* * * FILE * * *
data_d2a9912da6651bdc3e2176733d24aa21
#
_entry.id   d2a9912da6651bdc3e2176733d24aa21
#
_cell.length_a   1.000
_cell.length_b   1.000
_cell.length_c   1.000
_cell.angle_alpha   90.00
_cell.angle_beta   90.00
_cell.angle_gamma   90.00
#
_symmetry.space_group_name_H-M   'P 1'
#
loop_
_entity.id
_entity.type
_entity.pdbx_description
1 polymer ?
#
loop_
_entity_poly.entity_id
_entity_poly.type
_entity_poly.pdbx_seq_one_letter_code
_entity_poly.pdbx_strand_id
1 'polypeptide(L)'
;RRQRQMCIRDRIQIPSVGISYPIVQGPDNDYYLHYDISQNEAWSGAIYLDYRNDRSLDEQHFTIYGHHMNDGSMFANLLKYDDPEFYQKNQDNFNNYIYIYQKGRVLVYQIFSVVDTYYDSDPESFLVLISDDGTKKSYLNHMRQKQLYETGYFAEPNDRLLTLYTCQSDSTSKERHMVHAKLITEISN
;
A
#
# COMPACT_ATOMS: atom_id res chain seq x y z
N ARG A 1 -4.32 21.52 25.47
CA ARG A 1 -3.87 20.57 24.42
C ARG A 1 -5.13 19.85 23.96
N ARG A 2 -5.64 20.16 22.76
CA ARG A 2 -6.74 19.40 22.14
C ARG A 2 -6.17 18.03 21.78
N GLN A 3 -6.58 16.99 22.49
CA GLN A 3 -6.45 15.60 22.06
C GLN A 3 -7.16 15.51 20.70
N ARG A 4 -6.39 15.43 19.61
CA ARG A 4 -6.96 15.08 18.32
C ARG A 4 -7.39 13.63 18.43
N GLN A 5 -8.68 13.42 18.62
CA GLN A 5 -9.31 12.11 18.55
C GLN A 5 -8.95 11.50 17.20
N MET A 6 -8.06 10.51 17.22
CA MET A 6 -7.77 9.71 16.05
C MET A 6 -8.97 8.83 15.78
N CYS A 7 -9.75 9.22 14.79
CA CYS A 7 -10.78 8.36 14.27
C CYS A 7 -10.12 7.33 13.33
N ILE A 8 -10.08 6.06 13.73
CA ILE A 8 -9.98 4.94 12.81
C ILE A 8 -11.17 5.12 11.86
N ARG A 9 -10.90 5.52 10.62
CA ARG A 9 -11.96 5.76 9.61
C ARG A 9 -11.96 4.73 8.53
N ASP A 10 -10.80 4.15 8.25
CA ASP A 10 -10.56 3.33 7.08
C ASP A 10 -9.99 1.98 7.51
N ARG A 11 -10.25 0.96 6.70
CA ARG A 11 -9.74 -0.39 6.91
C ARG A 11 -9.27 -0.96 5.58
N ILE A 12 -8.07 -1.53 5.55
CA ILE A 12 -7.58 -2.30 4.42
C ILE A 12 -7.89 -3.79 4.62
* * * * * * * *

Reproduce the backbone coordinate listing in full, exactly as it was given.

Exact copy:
data_d2a9912da6651bdc3e2176733d24aa21
#
_entry.id   d2a9912da6651bdc3e2176733d24aa21
#
_cell.length_a   1.000
_cell.length_b   1.000
_cell.length_c   1.000
_cell.angle_alpha   90.00
_cell.angle_beta   90.00
_cell.angle_gamma   90.00
#
_symmetry.space_group_name_H-M   'P 1'
#
loop_
_entity.id
_entity.type
_entity.pdbx_description
1 polymer ?
#
loop_
_entity_poly.entity_id
_entity_poly.type
_entity_poly.pdbx_seq_one_letter_code
_entity_poly.pdbx_strand_id
1 'polypeptide(L)'
;RRQRQMCIRDRIQIPSVGISYPIVQGPDNDYYLHYDISQNEAWSGAIYLDYRNDRSLDEQHFTIYGHHMNDGSMFANLLKYDDPEFYQKNQDNFNNYIYIYQKGRVLVYQIFSVVDTYYDSDPESFLVLISDDGTKKSYLNHMRQKQLYETGYFAEPNDRLLTLYTCQSDSTSKERHMVHAKLITEISN
;
A
#
# COMPACT_ATOMS: atom_id res chain seq x y z
N ARG A 1 -4.32 21.52 25.47
CA ARG A 1 -3.87 20.57 24.42
C ARG A 1 -5.13 19.85 23.96
N ARG A 2 -5.64 20.16 22.76
CA ARG A 2 -6.74 19.40 22.14
C ARG A 2 -6.17 18.03 21.78
N GLN A 3 -6.58 16.99 22.49
CA GLN A 3 -6.45 15.60 22.06
C GLN A 3 -7.16 15.51 20.70
N ARG A 4 -6.39 15.43 19.61
CA ARG A 4 -6.96 15.08 18.32
C ARG A 4 -7.39 13.63 18.43
N GLN A 5 -8.68 13.42 18.62
CA GLN A 5 -9.31 12.11 18.55
C GLN A 5 -8.95 11.50 17.20
N MET A 6 -8.06 10.51 17.22
CA MET A 6 -7.77 9.71 16.05
C MET A 6 -8.97 8.83 15.78
N CYS A 7 -9.75 9.22 14.79
CA CYS A 7 -10.78 8.36 14.27
C CYS A 7 -10.12 7.33 13.33
N ILE A 8 -10.08 6.06 13.73
CA ILE A 8 -9.98 4.94 12.81
C ILE A 8 -11.17 5.12 11.86
N ARG A 9 -10.90 5.52 10.62
CA ARG A 9 -11.96 5.76 9.61
C ARG A 9 -11.96 4.73 8.53
N ASP A 10 -10.80 4.15 8.25
CA ASP A 10 -10.56 3.33 7.08
C ASP A 10 -9.99 1.98 7.51
N ARG A 11 -10.25 0.96 6.70
CA ARG A 11 -9.74 -0.39 6.91
C ARG A 11 -9.27 -0.96 5.58
N ILE A 12 -8.07 -1.53 5.55
CA ILE A 12 -7.58 -2.30 4.42
C ILE A 12 -7.89 -3.79 4.62